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Endocrine

, Volume 21, Issue 3, pp 267–272 | Cite as

Longitudinal changes in pituitary-adrenal hormones in south african women with burnout

  • Shirra L. MochEmail author
  • Vanessa R. Panz
  • Barry I. Joffe
  • Ivan Havlik
  • Jonathan D. Moch
Article

Abstract

The author’ goal was to document baseline pituitaryadrenal hormonal and related metabolic variables in 16 female patients with burnout. Then, following stress management intervention, to compare the changes with an equal number of untreated control subjects. At monthly intervals for 4 mo, 24-h urine samples were obtained for determination of free cortisol excretion. In addition, fasting blood samples were analyzed for levels of cortisol, dehydroepiandrosterone sulfate (DHEAS), ACTH, aldosterone, and catecholamines. Other biochemical measurements included growth hormone, prolactin, insulin, glucose, and lipid components. The Maslach Burnout Inventory, General Health Questionnaire-28, and Zung depression rating scale were completed on each consecutive visit. The most striking finding was the reduction of urine free-cortisol excretion in the patients compared with controls. Initial urinary free cortisol was significantly lower in the patients (mean ± SEM=47.2 ± 11.0 vs 79.0 ± 6.8 nmol/L, P=0.02) and remained significantly reduced at 4 mo (mean ± SEM=44.0 ± 6.1 vs 91.1 ± 8.8 nmol/L, p=0.0001). There were no significant changes in the other hormonal and biochemical data. We conclude that there is functional hypocortisolism in burnout, which is not immediately restored on stress management intervention despite clinical and psychological improvement.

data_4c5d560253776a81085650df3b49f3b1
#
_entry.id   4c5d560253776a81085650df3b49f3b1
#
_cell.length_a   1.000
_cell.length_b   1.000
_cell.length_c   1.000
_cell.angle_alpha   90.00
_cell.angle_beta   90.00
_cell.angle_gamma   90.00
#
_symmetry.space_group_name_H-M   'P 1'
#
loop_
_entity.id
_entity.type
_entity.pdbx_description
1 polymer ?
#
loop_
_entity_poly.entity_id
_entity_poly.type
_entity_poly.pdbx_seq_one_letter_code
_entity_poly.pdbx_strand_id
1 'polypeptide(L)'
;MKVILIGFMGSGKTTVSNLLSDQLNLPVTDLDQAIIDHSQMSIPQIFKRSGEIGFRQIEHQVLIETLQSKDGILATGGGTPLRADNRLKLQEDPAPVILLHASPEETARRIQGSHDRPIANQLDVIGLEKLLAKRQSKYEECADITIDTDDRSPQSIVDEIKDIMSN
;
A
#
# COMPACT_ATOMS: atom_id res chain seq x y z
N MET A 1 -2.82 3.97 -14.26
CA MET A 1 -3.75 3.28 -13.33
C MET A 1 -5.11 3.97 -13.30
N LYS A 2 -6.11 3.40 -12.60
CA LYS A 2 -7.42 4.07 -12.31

Key Words

Burnout HPA axis cortisol ACTH rating scales depression 

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Copyright information

© Humana Press Inc. 2003

Authors and Affiliations

  • Shirra L. Moch
    • 1
    Email author
  • Vanessa R. Panz
    • 2
  • Barry I. Joffe
    • 2
  • Ivan Havlik
    • 1
  • Jonathan D. Moch
    • 3
  1. 1.Department of Pharmacy and Pharmacology, Faculty of Health SciencesUniversity of the WitwatersrandJohannesburgSouth Africa
  2. 2.Carbohydrate and Lipid Metabolism Research Group, Department of Medicine, Faculty of Health SciencesUniversity of the WitwatersrandJohannesburgSouth Africa
  3. 3.Centre for Stress-Related IllnessesMilpark HospitalJohannesburgSouth Africa

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